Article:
Welcome to the Friday website review edition of the Daily Golden Nugget. The goal for today is to find and perform a usability review of a random jewelry store mobile website. I'm performing the review on, and taking screen shots with, my iPhone 6.
The first review for today is to see if a google.com search through the Safari web browser would yield the same results as a search using the Google search app on the iPhone. Here's a side by side comparison of the two methods:
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As you can see, all the results are the same between the search app and the Safari browser. But there are some differences with how the results display between them. Notice how the Google search app provides an option for quick directions and to call the store, but the Safari results only show the call option.
Because I've previously given the Google search app permission to track my location, the app is able to show the distances between me and those three stores. The google.com website through the Safari browser would have to ask permission to know my location, which it didn't.
The results on the Safari browser show the current store hours, yet that information is missing from the Google search app. That's a really critical point to be aware of. Store hour information is one of the top things that mobile visitors need to find, which is why you should always keep your store hours updated in your Google My Business account. However, seeing how these results appear here clearly shows why you also need to prominently display your store hours on your website.
The J&M Jewelry website is listed first in the organic results in both Safari and the search app, notice how it also says "Mobile-friendly" in both.
As a point of note, I have grown accustomed to using the Google search app for mobile searches. I switch over shortly after the introduction of the "okay Google" voice command feature. However, I'm not a fan of how the app opens web pages because the app functionality sometimes interferes with the mobile website functionality. After finding a result in the search app, I usually take the extra step to open the site in Safari.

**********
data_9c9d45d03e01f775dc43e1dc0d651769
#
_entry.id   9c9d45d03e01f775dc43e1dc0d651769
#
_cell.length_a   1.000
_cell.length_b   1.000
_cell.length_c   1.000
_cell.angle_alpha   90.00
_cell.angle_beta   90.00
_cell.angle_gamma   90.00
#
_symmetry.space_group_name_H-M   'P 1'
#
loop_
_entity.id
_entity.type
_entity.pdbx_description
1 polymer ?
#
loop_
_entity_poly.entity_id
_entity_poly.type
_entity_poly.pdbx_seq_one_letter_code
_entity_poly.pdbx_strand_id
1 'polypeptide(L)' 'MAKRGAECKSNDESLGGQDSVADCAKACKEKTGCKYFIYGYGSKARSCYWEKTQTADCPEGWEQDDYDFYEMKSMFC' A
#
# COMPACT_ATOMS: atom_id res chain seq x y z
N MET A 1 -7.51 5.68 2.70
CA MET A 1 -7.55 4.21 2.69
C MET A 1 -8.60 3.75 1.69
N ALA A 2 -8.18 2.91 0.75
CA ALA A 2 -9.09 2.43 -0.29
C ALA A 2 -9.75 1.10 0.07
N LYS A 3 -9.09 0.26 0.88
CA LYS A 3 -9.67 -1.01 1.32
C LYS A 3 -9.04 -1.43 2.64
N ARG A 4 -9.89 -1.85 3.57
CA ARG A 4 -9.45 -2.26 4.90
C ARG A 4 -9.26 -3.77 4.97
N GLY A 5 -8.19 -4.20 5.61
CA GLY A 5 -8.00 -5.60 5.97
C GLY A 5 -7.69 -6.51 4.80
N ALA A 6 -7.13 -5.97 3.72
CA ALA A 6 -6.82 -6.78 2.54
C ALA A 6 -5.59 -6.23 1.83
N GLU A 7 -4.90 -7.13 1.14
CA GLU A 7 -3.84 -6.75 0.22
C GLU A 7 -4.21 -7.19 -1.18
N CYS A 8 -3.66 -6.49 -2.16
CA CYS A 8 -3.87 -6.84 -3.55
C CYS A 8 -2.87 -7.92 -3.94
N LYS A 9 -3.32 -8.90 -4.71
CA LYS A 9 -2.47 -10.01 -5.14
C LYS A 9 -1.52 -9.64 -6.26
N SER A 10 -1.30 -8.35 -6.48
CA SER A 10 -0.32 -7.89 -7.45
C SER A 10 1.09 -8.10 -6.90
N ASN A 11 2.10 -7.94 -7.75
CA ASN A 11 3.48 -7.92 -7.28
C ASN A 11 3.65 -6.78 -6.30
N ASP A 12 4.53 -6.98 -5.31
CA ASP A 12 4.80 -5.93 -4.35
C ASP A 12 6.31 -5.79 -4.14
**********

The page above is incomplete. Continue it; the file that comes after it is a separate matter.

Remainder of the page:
In this case, I'm just going to tap the Safari result for J&M Jewelry and take a look. This is the screen shot of what I saw when tapping that result:
As a home page, this is pretty horrible. I assume all the website navigation is hidden within that 3 line icon on the top left, often called a hamburger menu icon. I'm a little disappointed that they are showing their Breckenridge Rings collection on their home page without any other store information.
I tapped on the menu icon to see what was inside:
The size of the buttons shown in the above screen shot are large enough to tap with your thumb. Designing with thumb tapping in mind is very important because it allows people to use your website one handed, as in they can palm and grip the phone with 4 finders while navigating it with their thumb. The trick to making this work requires a lot of white space around "thumb tappable" elements.
Although the buttons are large enough, my personal preference would have been to make the button text a lighter shade of gray to increase contrast and therefore fast readability.
I tapped on the menu icon again to close it back up, then tapped on one of the ring images they had on their home page. Each one of them had a layout like this:
The website offered a way to directly purchase these rings after choosing the type of gold, ring size, and quantity. Tapping the Buy Now button brought me to this page:
This is where I was able to discover that they were using the weebly.com website platform. Their mobile checkout feature is located at:
I assume J&M is tracking shopping cart abandonments and capturing customer information, so I aborted this checkout because I didn't want to dig too deep into their customer tracking funnel. I opened the menu again and tapped on the button for Home.